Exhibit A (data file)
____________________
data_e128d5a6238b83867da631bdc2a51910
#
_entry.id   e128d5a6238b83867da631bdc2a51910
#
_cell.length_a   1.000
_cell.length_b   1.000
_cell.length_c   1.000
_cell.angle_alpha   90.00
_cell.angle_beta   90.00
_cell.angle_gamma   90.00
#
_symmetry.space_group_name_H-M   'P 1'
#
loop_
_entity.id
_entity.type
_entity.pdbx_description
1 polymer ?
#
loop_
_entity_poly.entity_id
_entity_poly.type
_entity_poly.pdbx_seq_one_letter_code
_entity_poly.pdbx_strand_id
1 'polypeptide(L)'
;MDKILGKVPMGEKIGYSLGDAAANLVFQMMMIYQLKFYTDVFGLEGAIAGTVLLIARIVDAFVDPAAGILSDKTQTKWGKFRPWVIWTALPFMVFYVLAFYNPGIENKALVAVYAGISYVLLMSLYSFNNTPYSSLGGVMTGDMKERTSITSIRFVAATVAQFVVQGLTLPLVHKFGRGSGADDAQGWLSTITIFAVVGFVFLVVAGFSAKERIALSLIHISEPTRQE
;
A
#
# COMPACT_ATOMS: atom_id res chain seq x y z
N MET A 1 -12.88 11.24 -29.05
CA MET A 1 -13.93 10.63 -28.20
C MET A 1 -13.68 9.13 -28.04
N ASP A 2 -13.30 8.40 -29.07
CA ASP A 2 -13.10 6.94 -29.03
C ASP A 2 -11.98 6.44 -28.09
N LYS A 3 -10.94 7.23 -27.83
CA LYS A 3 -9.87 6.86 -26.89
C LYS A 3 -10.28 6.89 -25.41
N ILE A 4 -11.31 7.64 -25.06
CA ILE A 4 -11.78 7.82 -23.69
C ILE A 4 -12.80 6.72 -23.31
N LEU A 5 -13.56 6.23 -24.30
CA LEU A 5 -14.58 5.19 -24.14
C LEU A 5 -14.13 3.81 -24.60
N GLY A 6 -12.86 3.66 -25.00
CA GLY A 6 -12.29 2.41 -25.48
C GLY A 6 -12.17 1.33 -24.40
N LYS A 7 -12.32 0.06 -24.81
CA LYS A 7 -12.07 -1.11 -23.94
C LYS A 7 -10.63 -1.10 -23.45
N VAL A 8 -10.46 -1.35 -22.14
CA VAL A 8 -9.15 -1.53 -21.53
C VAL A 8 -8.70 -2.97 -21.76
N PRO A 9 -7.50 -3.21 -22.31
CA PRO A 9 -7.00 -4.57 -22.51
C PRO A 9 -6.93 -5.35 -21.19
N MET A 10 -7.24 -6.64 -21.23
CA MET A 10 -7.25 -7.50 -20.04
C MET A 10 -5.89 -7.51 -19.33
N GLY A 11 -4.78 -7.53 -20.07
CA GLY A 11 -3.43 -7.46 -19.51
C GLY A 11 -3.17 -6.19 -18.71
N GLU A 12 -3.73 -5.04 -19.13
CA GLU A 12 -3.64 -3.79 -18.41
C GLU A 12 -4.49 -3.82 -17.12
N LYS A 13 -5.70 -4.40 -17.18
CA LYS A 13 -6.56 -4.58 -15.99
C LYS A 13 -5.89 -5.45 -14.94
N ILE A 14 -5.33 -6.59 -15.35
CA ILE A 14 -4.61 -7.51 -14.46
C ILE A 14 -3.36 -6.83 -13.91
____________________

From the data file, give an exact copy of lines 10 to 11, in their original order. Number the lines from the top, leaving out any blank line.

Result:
_cell.angle_gamma   90.00
#